The Gallery's collection of London paintings opens a window onto unusual, memorable and colourful scenes from the city's history. Dating from the seventeenth century onwards, they provide a vivid record of events including The Great Fire of London in 1666 and the opening of Tower Bridge in 1894. Street and crowd scenes capture the look and feel of city life, showing Londoners gathering to watch the Lord Mayor's Show, rushing down Fleet Street, or partying on public holidays.

London's Roman Amphitheatre

London's Roman Amphitheatre today.

London's Roman Amphitheatre

In 1988, Museum of London archaeologists made an astonishing discovery that changed the face of Roman London. The capital's only Roman amphitheatre was located in Guildhall Yard, during an archaeological dig taking place in preparation for the new Art Gallery building project. In 2002, the doors to the amphitheatre opened for the first time in nearly 2,000 years.

You can enjoy free entry to the amphitheatre as part of your visit to the Guildhall Art Gallery.

The discovery
When short stretches of Roman wall were unearthed in Guildhall Yard the site became a protected monument. The City of London decided to integrate the remains into its proposals for a new Art Gallery and construction work began in 1992, alongside ongoing excavations. The surviving remains include a stretch of the stone entrance tunnel, east gate, and arena walls. They are protected in a controlled environment, 20 feet below the modern pavement, in which they can dry out slowly without damage to the ancient stonework. The original extent of the outer wall is marked by a circle of black paving stones in Guildhall Yard.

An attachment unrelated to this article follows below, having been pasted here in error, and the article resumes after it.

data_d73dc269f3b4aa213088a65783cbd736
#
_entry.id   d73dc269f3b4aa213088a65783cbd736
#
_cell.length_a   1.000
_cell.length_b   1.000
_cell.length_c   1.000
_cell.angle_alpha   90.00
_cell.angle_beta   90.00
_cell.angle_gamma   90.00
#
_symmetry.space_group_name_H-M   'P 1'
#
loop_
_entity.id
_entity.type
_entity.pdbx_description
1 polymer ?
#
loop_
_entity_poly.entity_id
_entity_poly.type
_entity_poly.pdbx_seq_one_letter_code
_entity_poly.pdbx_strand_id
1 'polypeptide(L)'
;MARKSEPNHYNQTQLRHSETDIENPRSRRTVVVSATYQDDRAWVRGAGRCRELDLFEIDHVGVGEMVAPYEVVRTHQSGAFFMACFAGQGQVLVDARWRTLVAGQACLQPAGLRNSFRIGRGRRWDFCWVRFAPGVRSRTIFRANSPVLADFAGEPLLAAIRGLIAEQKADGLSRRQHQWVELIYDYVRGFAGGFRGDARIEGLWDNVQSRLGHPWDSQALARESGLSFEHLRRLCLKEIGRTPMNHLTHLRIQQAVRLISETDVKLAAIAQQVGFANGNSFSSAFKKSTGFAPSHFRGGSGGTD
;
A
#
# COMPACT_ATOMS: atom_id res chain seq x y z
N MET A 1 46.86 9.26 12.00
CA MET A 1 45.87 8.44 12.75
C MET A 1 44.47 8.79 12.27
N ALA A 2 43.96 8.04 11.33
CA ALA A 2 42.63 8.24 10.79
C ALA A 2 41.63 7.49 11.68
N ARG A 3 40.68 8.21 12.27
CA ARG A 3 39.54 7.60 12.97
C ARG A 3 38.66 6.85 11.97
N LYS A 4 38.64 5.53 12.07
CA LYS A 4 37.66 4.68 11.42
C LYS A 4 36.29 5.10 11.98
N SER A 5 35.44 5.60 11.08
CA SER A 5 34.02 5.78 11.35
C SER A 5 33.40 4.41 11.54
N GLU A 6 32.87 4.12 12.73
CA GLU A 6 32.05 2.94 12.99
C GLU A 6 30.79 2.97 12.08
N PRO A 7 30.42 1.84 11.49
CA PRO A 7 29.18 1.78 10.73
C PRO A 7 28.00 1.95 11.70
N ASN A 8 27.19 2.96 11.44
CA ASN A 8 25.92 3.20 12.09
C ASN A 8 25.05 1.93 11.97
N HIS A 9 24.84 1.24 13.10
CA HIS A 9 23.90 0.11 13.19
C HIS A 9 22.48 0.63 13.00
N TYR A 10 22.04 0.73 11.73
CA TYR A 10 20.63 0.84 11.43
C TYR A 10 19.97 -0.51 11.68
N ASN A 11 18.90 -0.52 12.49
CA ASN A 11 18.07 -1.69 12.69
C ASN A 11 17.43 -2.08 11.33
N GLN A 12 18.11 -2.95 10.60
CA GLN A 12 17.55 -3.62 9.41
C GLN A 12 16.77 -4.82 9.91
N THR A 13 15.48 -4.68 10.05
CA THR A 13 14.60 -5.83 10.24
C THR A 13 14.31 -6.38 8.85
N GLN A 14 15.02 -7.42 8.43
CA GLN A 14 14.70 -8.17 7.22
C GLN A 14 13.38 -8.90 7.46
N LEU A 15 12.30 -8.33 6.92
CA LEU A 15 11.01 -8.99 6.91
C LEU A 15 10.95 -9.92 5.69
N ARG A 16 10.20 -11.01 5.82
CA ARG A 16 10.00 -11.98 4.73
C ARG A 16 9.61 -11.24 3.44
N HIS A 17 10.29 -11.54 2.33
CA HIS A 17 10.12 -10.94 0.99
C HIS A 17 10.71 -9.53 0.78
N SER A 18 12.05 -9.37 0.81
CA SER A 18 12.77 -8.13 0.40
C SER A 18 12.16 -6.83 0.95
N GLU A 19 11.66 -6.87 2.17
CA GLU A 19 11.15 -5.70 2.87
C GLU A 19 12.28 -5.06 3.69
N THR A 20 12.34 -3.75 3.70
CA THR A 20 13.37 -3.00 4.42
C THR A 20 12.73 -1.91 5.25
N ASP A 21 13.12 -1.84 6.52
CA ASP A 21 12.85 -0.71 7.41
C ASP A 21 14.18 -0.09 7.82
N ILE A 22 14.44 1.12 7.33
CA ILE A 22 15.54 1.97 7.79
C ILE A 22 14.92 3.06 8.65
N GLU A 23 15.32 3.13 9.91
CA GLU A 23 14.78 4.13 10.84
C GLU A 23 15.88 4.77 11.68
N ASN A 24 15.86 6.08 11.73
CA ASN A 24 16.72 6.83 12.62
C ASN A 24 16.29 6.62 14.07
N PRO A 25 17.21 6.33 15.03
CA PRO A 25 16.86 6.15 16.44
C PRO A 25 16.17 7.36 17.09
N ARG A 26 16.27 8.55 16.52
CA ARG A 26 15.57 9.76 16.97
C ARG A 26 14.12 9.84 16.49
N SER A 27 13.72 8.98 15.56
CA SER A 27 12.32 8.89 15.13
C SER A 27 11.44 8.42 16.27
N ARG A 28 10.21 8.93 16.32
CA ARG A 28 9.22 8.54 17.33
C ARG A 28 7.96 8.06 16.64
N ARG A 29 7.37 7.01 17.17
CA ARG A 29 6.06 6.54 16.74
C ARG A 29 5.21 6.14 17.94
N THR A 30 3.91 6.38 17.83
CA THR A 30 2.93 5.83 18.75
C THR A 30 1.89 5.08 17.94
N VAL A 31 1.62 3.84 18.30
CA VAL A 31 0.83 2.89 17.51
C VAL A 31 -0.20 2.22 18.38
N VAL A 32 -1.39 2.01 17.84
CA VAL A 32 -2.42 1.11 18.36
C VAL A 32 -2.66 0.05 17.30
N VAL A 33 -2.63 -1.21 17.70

Roman London
'Famous for its wealth of traders and commercial traffic'
This description of London in the 2nd century AD by the Roman historian Tacitus continues to define the City today. Londonium, as it was known, was one of the largest towns in Roman Britain and among the Empire's most significant settlements outside the Mediterranean. It was a hub of international trade; managed by traders who handled the importing of large quantities of luxury goods such as wine, oil, and cloth and the exporting of raw materials and slaves. It began in AD 47 as a settlement on two small hills on the north side of the Thames, currently occupied by St Paul's Cathedral and Leadenhall Market. With easy access to the sea and an advantageous position at the borders rather than the centres of existing tribal groups, Londinium quickly grew to be the most vibrant town in the whole province.

The Arena
'The whole place was seething with savage enthusiasm... in the course of the fight some man fell; there was a great roar from the whole mass of spectators...'
London's Roman amphitheatre was a venue for wild animal fights, public executions and gladiatorial combats. Although these violent spectacles were sometimes criticised, particularly by the growing Christian community, they attracted huge audiences. St. Augustine, writing in the 4th century AD, describes the infectious power of the crowd's mood on even the most disapproving visitor, 'he opened his eyes, feeling perfectly prepared to treat whatever he might see with scorn... He saw the blood and he gulped down the savagery... He was no longer the man who had come there but was one of the crowd to which he had come.'

Published:
26 March 2012
Last Modified:
31 July 2014